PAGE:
Heavy Spectrum's affectionate, idiosyncratic reboot summons the spirit of the original Shadow of the Beast, as well as some of its faults.
A stunning work of imagination that turns the shallow spectacle of the original into a gorgeous-looking action game with real depth and replayability.
A reimagining of a cult classic is beset by uninspired level designs and unrefined combat.
Shadow of the Beast's recreation leaves no room for modern ideas
Shadow of the Beast takes the original Commodore Amiga's platform-combat gameplay and brings it bang up to date with plenty of exploration, and a more sophisticated fighting system. The result is a thoroughly enjoyable platform game that features an interesting story, entertaining combat, and excellent audio-visuals. The main campaign doesn't take too long to beat, but the game packs enough secrets and unlockables to keep you coming back for more.
Shadow of the Beast is as dull as it is brown, which is to say extremely. The platforming is clunky, the AI is bad, the story requires multiple playthroughs, the game defies its own logic, and it reeks of other laughably awful design decisions. Don't bother with this beast.
I've never been very good at games that have you mastering combos and chasing high scores, so I'm quite surprised just how much I enjoyed chaining together attacks in Shadow of the Beast. The game, whilst quite short, just begs to be played over and over as you chase scores and unlock secrets, and the inclusion of live feeds which pop up and tell you when one of your friends has beaten your score is a clever way to keep you playing. Storytelling annoyances aside, it's a solid and polished game with just the right amount of nostalgia for us oldies.
Shadow of the Beast is a small and passionate videogame, perfect for nostalgic players, but that doesn't stand out for any particular feature. An enjoyable entertainment, while it lasts.
Review in Italian | Read full review
A surprisingly fun platformer that'll keep you hooked with its fluid combat and varied boss fights.
Shadow of the Beast somehow takes fast and brutal action and makes it feel slow and clunky. The game isn't terrible by any means, and even has some very enjoyable visuals, but there's just too many frustrations to make it feel like a fun, cohesive experience.
Shadow of the Beast is enjoyable, its combat smooth and rewarding, but high-score chasing isn't going to keep many players around for long once the credits roll.
Not all remakes are successful, but Heavy Spectrum's new take on Shadow of the Beast is a triumph across the board. It has enough nostalgic throwback to draw in fans of the original, but plenty of updates for a new audience. I sincerely hope we can count on them and Sony to return to the lands of Karamoon for Shadow of the Beast II.
Enemies and levels are varied, and each location feels truly unique…
Shadow of the Beast was a huge surprise for me. I wasn't sure how they'd bring the franchise back and talk on the game went very quiet before it was suddenly released. It's a game filled with some insanely cool creatures, worlds, and enemy designs, along with a soundtrack that absolutely matches that, and some really fun moments. I still don't understand the online element of gift giving or quick time event fighting, so there is that, but that's an extra element anyways.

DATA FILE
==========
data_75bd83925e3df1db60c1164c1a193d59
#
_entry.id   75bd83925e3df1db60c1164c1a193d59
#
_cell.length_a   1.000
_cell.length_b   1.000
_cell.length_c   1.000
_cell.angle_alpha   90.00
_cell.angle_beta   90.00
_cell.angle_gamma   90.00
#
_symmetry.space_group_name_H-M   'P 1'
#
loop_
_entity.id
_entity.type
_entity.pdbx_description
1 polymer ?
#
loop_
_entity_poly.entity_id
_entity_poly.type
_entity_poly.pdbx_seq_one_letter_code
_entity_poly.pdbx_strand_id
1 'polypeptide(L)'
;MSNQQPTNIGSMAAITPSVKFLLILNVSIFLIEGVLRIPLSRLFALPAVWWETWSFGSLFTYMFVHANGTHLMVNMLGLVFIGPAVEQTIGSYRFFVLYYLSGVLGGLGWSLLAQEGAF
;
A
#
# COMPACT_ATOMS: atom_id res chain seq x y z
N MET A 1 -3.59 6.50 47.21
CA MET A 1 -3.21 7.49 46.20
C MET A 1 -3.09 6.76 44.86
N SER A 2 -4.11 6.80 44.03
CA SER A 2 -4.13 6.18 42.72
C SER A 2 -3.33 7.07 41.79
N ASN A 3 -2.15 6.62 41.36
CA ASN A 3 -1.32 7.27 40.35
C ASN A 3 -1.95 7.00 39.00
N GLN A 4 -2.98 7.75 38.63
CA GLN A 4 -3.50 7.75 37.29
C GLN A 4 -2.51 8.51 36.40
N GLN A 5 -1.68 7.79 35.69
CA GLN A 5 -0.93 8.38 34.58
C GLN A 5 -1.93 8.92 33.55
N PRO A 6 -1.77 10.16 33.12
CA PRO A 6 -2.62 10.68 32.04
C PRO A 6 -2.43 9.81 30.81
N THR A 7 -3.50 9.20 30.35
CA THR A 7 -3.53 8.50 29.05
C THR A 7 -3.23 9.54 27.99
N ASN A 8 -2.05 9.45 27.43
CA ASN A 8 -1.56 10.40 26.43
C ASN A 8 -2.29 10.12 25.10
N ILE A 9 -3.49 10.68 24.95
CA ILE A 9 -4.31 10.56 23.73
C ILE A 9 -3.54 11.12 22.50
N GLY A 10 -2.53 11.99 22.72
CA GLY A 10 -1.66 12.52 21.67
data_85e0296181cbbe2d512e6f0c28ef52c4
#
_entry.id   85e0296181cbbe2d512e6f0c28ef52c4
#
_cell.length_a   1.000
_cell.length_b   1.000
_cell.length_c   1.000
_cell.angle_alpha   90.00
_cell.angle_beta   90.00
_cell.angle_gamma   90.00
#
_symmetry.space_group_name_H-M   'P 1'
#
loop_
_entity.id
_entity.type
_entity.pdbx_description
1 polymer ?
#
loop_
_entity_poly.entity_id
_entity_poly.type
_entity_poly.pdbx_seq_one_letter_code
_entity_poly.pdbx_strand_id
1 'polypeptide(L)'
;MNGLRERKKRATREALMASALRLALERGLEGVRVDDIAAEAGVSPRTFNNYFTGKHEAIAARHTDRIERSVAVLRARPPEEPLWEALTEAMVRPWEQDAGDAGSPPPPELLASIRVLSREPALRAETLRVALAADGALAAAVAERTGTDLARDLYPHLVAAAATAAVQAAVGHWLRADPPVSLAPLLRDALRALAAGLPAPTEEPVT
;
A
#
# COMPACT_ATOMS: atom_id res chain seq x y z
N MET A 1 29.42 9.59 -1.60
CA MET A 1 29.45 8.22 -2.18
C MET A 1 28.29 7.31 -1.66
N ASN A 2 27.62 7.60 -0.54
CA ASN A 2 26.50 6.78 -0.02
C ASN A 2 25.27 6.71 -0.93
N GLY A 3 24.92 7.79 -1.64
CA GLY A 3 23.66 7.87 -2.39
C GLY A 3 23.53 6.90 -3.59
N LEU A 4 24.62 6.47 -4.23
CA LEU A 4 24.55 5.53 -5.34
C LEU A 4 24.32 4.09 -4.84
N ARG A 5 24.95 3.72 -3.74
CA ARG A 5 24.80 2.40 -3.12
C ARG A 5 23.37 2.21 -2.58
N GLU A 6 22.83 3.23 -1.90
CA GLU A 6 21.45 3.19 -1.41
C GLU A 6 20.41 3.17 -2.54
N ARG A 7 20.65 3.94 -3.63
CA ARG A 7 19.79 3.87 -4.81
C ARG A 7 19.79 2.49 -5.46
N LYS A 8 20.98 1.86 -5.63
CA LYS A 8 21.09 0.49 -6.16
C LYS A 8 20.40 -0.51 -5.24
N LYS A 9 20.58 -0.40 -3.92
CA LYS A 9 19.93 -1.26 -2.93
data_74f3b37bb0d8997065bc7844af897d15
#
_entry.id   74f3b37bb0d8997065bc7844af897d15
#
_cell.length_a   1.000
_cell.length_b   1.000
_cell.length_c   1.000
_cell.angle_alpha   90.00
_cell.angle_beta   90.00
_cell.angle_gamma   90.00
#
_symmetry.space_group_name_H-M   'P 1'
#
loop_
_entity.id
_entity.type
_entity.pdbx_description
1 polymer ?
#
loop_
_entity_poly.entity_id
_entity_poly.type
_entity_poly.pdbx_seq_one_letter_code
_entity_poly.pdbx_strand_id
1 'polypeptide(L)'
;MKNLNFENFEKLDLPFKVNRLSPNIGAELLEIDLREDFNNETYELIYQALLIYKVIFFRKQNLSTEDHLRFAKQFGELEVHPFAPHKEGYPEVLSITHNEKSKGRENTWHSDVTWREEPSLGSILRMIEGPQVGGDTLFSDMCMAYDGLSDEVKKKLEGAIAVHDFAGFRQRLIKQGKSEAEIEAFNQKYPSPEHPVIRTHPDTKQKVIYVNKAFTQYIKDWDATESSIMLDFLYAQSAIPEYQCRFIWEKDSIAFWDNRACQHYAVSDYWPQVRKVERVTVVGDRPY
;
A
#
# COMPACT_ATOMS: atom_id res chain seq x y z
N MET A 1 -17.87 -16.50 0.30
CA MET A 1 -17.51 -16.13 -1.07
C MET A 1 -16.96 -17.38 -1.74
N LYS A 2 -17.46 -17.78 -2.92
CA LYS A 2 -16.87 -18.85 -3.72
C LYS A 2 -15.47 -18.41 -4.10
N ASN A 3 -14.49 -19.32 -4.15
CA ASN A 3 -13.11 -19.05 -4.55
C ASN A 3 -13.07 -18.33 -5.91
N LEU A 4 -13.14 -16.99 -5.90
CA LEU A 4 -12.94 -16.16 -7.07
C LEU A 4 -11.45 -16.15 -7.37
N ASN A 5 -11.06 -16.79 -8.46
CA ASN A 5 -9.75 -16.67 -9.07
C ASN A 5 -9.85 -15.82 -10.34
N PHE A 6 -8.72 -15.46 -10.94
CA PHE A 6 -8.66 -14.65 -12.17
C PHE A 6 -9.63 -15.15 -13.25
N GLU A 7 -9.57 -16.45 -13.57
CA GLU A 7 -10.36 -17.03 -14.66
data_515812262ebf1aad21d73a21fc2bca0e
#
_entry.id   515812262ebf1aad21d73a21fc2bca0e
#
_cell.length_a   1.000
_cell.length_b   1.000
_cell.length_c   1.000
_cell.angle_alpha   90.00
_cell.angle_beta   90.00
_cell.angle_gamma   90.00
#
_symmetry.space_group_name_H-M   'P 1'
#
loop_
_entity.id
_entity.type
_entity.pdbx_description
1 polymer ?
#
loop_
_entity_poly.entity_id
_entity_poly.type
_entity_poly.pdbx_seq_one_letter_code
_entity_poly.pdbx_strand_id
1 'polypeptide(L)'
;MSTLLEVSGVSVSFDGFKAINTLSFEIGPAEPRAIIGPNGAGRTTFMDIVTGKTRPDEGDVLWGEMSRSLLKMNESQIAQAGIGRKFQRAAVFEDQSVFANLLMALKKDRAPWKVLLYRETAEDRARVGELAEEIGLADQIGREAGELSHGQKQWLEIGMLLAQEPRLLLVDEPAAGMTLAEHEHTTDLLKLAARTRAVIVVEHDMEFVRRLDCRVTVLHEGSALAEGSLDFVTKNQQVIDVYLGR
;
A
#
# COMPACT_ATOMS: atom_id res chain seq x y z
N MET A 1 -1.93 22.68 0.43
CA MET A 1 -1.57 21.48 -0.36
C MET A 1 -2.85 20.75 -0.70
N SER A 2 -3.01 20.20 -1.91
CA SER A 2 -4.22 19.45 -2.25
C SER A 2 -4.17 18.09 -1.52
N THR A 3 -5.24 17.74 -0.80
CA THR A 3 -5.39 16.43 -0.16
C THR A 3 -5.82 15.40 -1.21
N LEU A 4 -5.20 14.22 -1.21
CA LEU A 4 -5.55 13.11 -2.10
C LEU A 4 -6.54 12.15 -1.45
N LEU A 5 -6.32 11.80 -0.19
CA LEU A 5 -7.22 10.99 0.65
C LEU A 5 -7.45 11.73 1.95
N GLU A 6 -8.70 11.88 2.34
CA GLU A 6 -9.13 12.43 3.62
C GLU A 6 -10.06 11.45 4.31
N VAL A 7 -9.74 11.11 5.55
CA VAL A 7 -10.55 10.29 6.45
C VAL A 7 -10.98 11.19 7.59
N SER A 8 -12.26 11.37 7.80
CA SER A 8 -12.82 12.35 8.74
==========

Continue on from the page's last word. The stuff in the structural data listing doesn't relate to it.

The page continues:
An oddly eclectic yet ultimately satisfying side-scrolling action adventure, Shadow of the Beast remains a solid and enjoyable gory brawler though it demands tolerance of its myriad of idiosyncrasies, some of which are far more forgivable than others.
There's a cool little game somewhere in here, but I couldn't get past my frustration to find it.
With its excellent side-scrolling platforming based experience, smooth battle system, intriguing narrative style, excellent graphics and high replay value, Shadow of the Beast is definitely a quality product. The lack of originality and somewhat unresponsive controls will be issues for some, but the well designed experience makes it easy to get past them.
We just wonder whether it'll appeal to new fans at all when there are better brawlers out there already.
With many nods to the original games and a compendium of retro unlockables, this re-imagining of Shadow of the Beast is a game not just concerned with moving forward, but with looking back in detail at its forebears. Stilted platforming and a short story don't prevent the deep, satisfying combat and multifaceted levels from being worth experiencing more than once. And when you're done, the very first game awaits in all its glory for you to discover – maybe for the first time.
I'm probably being more harsh on this game than it deserves, but for the price point there is an enjoyable title here. You just need to give it time to grow on you. Hopefully gamers out there can look past the flaws that I seem to be hooked on.